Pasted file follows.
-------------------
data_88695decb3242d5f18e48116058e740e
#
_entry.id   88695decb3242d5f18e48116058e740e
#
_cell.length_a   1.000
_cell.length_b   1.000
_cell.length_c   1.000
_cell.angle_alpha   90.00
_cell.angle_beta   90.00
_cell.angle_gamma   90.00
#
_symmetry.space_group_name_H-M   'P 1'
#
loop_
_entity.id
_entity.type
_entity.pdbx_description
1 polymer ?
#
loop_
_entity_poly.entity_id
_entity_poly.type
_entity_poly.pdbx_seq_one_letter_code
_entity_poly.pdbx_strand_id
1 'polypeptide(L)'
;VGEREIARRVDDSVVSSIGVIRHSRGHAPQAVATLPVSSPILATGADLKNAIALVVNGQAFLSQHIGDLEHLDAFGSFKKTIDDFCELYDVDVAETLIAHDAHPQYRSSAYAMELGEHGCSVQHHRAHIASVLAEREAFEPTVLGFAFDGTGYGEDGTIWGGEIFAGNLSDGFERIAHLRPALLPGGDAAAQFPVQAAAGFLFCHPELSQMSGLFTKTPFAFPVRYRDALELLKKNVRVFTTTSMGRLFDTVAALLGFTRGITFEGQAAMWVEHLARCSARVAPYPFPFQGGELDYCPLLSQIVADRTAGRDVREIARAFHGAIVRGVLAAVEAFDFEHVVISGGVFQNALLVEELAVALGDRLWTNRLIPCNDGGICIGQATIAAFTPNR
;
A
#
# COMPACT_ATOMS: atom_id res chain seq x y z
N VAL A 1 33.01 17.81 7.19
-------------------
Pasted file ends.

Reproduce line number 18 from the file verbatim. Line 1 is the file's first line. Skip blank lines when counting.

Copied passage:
1 polymer ?